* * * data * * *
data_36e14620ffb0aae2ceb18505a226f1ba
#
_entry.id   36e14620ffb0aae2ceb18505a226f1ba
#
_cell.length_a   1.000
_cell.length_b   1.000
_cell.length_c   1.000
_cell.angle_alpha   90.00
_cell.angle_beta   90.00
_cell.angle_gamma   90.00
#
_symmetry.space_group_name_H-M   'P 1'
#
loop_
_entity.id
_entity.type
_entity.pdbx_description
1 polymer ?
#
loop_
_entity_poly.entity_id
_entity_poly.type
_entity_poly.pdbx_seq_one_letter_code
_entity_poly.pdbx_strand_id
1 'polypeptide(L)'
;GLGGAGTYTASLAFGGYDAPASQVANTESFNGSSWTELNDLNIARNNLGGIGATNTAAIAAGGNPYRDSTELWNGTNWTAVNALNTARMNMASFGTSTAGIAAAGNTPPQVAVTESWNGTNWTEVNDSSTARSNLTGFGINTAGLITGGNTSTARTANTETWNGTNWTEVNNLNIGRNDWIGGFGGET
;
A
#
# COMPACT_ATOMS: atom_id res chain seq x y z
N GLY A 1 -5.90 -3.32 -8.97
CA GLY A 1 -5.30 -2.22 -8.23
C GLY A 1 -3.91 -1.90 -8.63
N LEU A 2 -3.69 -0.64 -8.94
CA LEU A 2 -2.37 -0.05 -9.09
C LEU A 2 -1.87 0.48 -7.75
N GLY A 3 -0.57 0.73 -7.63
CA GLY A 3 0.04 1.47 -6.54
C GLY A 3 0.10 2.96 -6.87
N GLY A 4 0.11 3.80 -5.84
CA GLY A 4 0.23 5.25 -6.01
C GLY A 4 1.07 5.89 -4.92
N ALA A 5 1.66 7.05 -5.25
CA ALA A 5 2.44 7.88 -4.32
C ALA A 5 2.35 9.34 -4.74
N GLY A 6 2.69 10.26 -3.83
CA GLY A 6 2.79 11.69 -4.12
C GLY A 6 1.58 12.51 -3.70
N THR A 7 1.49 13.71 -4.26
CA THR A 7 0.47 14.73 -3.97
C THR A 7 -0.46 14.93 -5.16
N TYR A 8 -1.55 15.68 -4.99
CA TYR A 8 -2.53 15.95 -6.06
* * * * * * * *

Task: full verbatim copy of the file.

data_36e14620ffb0aae2ceb18505a226f1ba
#
_entry.id   36e14620ffb0aae2ceb18505a226f1ba
#
_cell.length_a   1.000
_cell.length_b   1.000
_cell.length_c   1.000
_cell.angle_alpha   90.00
_cell.angle_beta   90.00
_cell.angle_gamma   90.00
#
_symmetry.space_group_name_H-M   'P 1'
#
loop_
_entity.id
_entity.type
_entity.pdbx_description
1 polymer ?
#
loop_
_entity_poly.entity_id
_entity_poly.type
_entity_poly.pdbx_seq_one_letter_code
_entity_poly.pdbx_strand_id
1 'polypeptide(L)'
;GLGGAGTYTASLAFGGYDAPASQVANTESFNGSSWTELNDLNIARNNLGGIGATNTAAIAAGGNPYRDSTELWNGTNWTAVNALNTARMNMASFGTSTAGIAAAGNTPPQVAVTESWNGTNWTEVNDSSTARSNLTGFGINTAGLITGGNTSTARTANTETWNGTNWTEVNNLNIGRNDWIGGFGGET
;
A
#
# COMPACT_ATOMS: atom_id res chain seq x y z
N GLY A 1 -5.90 -3.32 -8.97
CA GLY A 1 -5.30 -2.22 -8.23
C GLY A 1 -3.91 -1.90 -8.63
N LEU A 2 -3.69 -0.64 -8.94
CA LEU A 2 -2.37 -0.05 -9.09
C LEU A 2 -1.87 0.48 -7.75
N GLY A 3 -0.57 0.73 -7.63
CA GLY A 3 0.04 1.47 -6.54
C GLY A 3 0.10 2.96 -6.87
N GLY A 4 0.11 3.80 -5.84
CA GLY A 4 0.23 5.25 -6.01
C GLY A 4 1.07 5.89 -4.92
N ALA A 5 1.66 7.05 -5.25
CA ALA A 5 2.44 7.88 -4.32
C ALA A 5 2.35 9.34 -4.74
N GLY A 6 2.69 10.26 -3.83
CA GLY A 6 2.79 11.69 -4.12
C GLY A 6 1.58 12.51 -3.70
N THR A 7 1.49 13.71 -4.26
CA THR A 7 0.47 14.73 -3.97
C THR A 7 -0.46 14.93 -5.16
N TYR A 8 -1.55 15.68 -4.99
CA TYR A 8 -2.53 15.95 -6.06